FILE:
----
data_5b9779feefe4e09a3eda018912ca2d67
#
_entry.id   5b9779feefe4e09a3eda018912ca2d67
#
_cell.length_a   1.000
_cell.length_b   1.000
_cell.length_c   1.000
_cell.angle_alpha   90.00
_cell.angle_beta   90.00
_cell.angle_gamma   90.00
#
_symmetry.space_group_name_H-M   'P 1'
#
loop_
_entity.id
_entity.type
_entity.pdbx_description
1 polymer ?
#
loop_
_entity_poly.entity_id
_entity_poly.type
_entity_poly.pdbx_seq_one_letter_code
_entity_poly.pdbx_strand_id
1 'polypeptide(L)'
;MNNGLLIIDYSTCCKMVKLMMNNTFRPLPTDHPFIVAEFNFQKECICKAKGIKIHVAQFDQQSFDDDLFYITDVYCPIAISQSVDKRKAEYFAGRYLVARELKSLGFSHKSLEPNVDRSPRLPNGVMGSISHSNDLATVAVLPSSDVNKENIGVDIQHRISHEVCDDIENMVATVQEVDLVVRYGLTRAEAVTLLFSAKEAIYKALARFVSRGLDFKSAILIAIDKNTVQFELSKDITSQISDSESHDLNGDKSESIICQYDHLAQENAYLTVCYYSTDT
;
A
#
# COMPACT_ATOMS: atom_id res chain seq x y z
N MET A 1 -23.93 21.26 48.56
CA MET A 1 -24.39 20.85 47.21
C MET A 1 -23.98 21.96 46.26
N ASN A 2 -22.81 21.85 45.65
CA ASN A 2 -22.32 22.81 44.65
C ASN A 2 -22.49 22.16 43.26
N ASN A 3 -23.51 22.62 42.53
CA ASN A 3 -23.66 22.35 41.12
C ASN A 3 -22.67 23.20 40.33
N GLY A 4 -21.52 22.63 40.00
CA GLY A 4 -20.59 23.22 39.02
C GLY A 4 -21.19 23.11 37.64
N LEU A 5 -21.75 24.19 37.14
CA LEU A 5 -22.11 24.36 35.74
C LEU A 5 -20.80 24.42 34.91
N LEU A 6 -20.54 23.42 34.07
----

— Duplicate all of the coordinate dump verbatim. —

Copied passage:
data_5b9779feefe4e09a3eda018912ca2d67
#
_entry.id   5b9779feefe4e09a3eda018912ca2d67
#
_cell.length_a   1.000
_cell.length_b   1.000
_cell.length_c   1.000
_cell.angle_alpha   90.00
_cell.angle_beta   90.00
_cell.angle_gamma   90.00
#
_symmetry.space_group_name_H-M   'P 1'
#
loop_
_entity.id
_entity.type
_entity.pdbx_description
1 polymer ?
#
loop_
_entity_poly.entity_id
_entity_poly.type
_entity_poly.pdbx_seq_one_letter_code
_entity_poly.pdbx_strand_id
1 'polypeptide(L)'
;MNNGLLIIDYSTCCKMVKLMMNNTFRPLPTDHPFIVAEFNFQKECICKAKGIKIHVAQFDQQSFDDDLFYITDVYCPIAISQSVDKRKAEYFAGRYLVARELKSLGFSHKSLEPNVDRSPRLPNGVMGSISHSNDLATVAVLPSSDVNKENIGVDIQHRISHEVCDDIENMVATVQEVDLVVRYGLTRAEAVTLLFSAKEAIYKALARFVSRGLDFKSAILIAIDKNTVQFELSKDITSQISDSESHDLNGDKSESIICQYDHLAQENAYLTVCYYSTDT
;
A
#
# COMPACT_ATOMS: atom_id res chain seq x y z
N MET A 1 -23.93 21.26 48.56
CA MET A 1 -24.39 20.85 47.21
C MET A 1 -23.98 21.96 46.26
N ASN A 2 -22.81 21.85 45.65
CA ASN A 2 -22.32 22.81 44.65
C ASN A 2 -22.49 22.16 43.26
N ASN A 3 -23.51 22.62 42.53
CA ASN A 3 -23.66 22.35 41.12
C ASN A 3 -22.67 23.20 40.33
N GLY A 4 -21.52 22.63 40.00
CA GLY A 4 -20.59 23.22 39.02
C GLY A 4 -21.19 23.11 37.64
N LEU A 5 -21.75 24.19 37.14
CA LEU A 5 -22.11 24.36 35.74
C LEU A 5 -20.80 24.42 34.91
N LEU A 6 -20.54 23.42 34.07